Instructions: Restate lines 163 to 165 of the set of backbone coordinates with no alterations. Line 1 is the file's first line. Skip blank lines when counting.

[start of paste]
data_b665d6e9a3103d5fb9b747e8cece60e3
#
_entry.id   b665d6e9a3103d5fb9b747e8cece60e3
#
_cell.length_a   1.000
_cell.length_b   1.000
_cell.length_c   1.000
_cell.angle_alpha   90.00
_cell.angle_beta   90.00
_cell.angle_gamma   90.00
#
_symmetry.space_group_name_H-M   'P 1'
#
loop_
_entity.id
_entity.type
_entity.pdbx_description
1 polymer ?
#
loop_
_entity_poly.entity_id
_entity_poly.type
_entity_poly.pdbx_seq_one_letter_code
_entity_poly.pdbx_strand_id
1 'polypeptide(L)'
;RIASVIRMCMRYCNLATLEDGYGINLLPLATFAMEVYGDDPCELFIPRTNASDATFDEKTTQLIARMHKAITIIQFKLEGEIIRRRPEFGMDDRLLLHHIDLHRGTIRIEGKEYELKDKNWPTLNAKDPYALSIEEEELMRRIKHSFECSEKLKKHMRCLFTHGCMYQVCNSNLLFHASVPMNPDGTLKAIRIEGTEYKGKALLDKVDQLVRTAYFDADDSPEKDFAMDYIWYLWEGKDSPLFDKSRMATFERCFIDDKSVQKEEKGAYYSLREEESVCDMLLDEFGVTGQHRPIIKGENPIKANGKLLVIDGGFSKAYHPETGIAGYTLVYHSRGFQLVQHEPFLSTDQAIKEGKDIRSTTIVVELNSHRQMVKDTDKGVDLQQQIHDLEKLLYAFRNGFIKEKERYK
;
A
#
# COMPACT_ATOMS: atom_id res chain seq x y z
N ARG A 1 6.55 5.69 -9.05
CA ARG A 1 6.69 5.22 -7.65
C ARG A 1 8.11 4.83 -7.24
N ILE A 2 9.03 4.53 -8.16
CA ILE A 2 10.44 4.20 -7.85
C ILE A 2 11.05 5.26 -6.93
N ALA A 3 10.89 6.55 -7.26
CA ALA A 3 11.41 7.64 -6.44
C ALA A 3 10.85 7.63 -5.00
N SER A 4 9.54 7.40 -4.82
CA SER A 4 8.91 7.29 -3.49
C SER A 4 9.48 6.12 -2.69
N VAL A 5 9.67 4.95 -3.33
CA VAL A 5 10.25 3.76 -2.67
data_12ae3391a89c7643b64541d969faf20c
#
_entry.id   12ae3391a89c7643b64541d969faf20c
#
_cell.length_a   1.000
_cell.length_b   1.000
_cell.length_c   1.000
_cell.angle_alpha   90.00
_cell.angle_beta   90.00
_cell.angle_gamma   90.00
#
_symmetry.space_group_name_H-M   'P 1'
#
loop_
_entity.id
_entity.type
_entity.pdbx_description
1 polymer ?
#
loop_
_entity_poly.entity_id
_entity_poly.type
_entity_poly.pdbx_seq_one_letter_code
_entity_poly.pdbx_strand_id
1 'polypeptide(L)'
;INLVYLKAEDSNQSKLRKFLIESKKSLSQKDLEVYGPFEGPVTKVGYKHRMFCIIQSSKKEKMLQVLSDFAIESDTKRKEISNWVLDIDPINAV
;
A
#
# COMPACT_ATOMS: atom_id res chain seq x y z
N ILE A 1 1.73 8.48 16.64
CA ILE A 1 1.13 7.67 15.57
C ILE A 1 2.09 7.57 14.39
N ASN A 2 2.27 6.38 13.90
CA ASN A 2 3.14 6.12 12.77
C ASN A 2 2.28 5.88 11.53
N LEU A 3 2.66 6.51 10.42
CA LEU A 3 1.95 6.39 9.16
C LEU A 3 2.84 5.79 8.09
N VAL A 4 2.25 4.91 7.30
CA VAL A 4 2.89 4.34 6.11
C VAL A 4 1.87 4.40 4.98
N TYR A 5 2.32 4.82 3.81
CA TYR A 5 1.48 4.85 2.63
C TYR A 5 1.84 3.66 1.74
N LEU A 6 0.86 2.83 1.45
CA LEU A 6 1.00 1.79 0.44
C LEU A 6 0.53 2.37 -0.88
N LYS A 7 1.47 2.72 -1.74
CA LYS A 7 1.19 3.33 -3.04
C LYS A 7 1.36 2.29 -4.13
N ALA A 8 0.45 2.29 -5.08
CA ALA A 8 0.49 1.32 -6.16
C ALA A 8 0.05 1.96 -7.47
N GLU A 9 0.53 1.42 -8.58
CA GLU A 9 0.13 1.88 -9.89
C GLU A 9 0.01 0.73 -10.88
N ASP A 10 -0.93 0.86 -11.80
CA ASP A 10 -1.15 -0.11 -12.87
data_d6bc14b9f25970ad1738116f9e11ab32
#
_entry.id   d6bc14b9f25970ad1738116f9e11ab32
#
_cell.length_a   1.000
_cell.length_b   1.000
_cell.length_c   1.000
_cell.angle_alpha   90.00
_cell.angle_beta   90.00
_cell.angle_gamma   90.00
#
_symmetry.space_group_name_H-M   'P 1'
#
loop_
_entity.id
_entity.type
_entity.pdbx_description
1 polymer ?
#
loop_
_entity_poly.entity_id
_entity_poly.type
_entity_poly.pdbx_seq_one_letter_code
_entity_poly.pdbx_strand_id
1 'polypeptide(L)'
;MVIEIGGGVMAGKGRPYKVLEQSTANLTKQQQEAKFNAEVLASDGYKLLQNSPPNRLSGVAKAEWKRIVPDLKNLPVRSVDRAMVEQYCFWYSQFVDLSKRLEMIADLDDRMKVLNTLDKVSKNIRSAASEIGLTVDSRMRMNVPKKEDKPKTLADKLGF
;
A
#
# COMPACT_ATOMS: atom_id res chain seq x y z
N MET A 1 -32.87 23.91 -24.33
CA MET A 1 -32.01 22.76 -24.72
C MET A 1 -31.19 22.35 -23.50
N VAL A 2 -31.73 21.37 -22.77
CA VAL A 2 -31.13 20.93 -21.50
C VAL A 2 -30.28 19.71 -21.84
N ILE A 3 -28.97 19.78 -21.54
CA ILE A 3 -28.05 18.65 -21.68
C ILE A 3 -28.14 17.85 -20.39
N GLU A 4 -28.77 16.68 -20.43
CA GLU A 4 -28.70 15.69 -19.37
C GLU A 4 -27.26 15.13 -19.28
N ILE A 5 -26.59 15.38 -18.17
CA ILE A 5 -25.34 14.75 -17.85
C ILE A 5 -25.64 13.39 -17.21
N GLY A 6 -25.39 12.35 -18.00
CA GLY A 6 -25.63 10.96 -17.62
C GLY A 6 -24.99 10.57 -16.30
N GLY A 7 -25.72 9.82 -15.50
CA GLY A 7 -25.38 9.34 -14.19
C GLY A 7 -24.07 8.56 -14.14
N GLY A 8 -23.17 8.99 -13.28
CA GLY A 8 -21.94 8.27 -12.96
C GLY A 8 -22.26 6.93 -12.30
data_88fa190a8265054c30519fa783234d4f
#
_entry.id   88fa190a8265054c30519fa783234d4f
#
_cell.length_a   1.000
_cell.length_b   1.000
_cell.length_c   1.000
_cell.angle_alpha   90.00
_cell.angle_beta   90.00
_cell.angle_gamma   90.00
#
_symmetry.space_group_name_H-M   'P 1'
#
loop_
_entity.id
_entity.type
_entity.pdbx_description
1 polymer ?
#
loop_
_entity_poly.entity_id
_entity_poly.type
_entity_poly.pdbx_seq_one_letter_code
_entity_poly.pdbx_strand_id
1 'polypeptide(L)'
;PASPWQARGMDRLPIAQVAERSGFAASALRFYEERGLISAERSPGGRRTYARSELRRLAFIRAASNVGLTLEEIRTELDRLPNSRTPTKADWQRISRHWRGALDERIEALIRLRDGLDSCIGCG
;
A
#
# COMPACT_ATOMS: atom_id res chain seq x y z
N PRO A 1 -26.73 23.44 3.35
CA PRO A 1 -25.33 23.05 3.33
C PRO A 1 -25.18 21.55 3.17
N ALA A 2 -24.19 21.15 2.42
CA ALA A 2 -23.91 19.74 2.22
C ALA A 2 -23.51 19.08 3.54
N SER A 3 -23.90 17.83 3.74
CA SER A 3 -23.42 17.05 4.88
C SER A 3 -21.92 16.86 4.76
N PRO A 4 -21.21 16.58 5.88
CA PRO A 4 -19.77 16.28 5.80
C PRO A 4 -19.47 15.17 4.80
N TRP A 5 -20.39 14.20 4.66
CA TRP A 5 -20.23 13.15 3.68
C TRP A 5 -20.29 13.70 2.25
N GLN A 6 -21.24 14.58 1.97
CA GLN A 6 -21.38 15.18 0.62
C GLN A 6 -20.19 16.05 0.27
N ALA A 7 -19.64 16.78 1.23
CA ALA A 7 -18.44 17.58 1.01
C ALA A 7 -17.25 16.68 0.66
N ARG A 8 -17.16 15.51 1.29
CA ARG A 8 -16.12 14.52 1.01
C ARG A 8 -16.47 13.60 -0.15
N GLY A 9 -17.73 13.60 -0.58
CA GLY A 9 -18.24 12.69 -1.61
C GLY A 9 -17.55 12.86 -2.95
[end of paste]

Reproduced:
_cell.length_b   1.000
_cell.length_c   1.000
_cell.angle_alpha   90.00